Although Redmond is initially reluctant to tell the family his own life story, pressure from his fellow horsemen prompts him to offer up details. Having badly lost a brawl with Andrew, he shares that his father used to beat him when he was a child, just like Andrew did, and that he wishes he could introduce his father to the weapon he now wields. He also says that he’s single; unlike the others, he seems to have no one in his life that he cares about, or who cares about him. And he says that he has done some time in prison — as we later find out, for his attack on Andrew — but he’s not the person he once was; he wants to be better.
It’s unclear whether Redmond recognizes Andrew or is aware of their personal connection. But what is clear is that, like the three others, he came to the cabin to try and prevent the end of the world, despite knowing that he would be the first in line to die at the first refusal — which, given the circumstances, was virtually inevitable. Little wonder that he seemed more pessimistic and nihilistic, declaring that introducing himself wasn’t important and would make no difference.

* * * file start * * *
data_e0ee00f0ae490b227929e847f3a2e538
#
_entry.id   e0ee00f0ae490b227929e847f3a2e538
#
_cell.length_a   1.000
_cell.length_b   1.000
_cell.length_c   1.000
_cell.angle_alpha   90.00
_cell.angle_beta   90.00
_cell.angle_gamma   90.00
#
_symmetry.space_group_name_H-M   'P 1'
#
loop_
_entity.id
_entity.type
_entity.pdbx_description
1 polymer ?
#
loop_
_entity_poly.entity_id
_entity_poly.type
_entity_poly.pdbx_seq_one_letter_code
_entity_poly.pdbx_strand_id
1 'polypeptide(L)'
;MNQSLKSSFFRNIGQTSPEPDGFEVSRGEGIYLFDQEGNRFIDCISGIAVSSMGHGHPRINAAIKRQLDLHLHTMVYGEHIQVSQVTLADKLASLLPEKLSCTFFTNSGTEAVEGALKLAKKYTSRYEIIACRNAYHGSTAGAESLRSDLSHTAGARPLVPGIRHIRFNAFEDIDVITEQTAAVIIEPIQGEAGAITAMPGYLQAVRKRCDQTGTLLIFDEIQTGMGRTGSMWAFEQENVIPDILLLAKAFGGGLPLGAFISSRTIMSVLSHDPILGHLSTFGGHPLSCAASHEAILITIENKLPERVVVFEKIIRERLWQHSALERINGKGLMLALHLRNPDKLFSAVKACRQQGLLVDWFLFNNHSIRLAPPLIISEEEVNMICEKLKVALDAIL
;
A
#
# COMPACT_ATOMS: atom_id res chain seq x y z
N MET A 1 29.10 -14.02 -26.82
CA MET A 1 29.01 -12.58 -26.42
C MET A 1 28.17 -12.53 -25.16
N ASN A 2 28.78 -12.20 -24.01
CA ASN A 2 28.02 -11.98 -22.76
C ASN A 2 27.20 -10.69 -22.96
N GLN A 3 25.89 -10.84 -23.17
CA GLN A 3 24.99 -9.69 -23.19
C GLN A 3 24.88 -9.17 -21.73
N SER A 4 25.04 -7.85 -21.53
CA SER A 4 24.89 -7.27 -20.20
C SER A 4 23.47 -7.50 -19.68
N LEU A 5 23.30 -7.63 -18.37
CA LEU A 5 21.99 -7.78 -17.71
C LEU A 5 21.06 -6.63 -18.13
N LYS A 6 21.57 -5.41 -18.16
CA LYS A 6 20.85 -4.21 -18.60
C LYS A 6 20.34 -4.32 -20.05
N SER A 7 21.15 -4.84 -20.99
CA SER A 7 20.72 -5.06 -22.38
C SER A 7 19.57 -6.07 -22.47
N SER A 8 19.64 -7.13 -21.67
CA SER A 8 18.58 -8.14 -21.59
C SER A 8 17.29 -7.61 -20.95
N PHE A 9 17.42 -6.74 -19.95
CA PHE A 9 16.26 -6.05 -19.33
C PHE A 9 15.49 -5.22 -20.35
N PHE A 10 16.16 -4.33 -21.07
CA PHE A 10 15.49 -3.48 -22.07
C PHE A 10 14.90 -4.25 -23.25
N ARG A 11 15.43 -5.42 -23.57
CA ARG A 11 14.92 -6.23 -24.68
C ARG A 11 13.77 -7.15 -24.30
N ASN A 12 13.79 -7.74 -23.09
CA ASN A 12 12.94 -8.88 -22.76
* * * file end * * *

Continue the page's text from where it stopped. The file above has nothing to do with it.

But, as Eric tells Andrew before offering himself up as the family’s sacrifice, there was a reason why the four horsemen were regular people instead of inhuman spectres; it was so that he, Andrew, and Wen would truly feel the weight of their deaths, and the deaths of everyone else in the world. They’re presented with four faces of humanity, and in the end — despite everything they’ve been through, even despite Andrew being brought face-to-face with the man who left him both physically and psychologically scarred — they judge humanity to be worth a second chance.
“Knock at the Cabin” is in theaters now.